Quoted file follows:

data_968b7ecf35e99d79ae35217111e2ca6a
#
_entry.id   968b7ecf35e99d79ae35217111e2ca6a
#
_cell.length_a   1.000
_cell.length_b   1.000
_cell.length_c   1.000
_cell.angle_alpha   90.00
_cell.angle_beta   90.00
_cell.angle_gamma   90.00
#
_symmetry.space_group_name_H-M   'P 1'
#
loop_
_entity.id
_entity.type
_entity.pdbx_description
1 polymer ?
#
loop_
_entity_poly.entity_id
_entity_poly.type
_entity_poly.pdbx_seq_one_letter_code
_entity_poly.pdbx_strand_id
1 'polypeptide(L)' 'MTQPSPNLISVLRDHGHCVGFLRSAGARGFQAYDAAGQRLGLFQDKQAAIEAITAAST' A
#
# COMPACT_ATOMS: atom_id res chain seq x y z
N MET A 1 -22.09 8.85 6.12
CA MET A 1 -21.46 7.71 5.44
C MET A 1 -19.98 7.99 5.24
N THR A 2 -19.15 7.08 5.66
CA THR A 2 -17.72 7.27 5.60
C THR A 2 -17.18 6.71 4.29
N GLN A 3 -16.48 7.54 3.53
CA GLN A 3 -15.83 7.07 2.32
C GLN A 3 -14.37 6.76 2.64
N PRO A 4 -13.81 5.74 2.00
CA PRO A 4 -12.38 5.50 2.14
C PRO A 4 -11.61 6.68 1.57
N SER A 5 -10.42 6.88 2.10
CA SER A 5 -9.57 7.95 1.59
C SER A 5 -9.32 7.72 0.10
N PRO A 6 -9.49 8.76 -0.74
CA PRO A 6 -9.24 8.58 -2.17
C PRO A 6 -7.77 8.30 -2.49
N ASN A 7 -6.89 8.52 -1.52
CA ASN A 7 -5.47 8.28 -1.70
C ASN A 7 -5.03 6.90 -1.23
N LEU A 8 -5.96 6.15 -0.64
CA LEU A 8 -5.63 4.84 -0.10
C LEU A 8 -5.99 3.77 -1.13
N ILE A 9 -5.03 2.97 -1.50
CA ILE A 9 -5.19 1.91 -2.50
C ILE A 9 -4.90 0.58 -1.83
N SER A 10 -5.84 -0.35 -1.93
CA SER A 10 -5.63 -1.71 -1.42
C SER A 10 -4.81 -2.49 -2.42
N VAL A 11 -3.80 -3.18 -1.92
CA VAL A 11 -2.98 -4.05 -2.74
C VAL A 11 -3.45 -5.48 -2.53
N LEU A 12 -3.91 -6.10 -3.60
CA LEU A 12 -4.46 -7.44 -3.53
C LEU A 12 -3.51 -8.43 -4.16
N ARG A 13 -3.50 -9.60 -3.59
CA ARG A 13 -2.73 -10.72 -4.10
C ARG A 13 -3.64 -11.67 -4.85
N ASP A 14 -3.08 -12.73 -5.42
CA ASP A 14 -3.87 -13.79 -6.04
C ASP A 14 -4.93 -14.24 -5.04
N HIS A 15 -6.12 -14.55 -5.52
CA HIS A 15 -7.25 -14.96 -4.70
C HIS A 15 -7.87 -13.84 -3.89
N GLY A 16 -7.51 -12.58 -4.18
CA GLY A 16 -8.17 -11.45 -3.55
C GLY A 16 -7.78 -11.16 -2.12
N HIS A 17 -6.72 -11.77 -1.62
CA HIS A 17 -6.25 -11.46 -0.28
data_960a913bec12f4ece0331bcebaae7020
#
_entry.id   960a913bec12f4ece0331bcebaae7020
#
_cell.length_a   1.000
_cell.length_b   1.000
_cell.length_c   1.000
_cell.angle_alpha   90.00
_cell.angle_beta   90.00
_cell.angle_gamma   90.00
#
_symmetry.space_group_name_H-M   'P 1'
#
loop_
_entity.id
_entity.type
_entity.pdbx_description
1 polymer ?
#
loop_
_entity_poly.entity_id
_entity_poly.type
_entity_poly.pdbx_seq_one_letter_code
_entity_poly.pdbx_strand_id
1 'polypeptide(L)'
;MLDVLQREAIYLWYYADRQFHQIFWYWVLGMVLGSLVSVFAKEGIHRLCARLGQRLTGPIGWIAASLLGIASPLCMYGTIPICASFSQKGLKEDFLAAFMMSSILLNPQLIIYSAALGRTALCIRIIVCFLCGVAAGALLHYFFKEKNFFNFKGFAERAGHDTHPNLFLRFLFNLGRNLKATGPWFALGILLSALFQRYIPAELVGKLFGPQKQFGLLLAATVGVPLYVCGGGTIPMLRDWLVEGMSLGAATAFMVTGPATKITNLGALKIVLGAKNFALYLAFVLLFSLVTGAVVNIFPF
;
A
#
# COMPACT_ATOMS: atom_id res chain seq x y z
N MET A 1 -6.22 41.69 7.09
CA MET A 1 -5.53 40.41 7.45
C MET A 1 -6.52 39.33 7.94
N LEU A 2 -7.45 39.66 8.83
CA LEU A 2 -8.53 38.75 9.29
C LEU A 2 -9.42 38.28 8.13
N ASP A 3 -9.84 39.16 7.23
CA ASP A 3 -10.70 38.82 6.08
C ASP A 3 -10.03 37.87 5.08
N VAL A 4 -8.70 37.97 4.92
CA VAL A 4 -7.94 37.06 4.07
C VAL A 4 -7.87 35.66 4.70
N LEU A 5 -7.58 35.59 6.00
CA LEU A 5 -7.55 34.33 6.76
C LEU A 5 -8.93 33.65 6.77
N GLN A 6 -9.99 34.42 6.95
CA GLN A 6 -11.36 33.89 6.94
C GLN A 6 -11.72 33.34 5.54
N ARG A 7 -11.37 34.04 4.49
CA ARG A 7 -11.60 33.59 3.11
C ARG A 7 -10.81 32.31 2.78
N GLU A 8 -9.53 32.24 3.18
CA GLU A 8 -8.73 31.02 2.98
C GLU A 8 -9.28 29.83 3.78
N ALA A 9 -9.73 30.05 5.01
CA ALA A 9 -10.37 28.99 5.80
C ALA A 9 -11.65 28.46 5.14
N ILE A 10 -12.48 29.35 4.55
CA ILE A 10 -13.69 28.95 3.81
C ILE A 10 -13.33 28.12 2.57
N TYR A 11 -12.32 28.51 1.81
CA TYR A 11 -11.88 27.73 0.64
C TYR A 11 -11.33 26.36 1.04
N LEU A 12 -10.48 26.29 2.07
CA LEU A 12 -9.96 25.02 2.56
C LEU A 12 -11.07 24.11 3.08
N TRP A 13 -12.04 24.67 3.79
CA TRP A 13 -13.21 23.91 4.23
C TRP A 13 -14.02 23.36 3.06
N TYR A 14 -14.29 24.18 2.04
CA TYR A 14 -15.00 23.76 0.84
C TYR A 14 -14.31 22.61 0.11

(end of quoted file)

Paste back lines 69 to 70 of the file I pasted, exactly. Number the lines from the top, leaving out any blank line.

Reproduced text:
C ASP A 14 -4.93 -14.24 -5.04
N HIS A 15 -6.12 -14.55 -5.52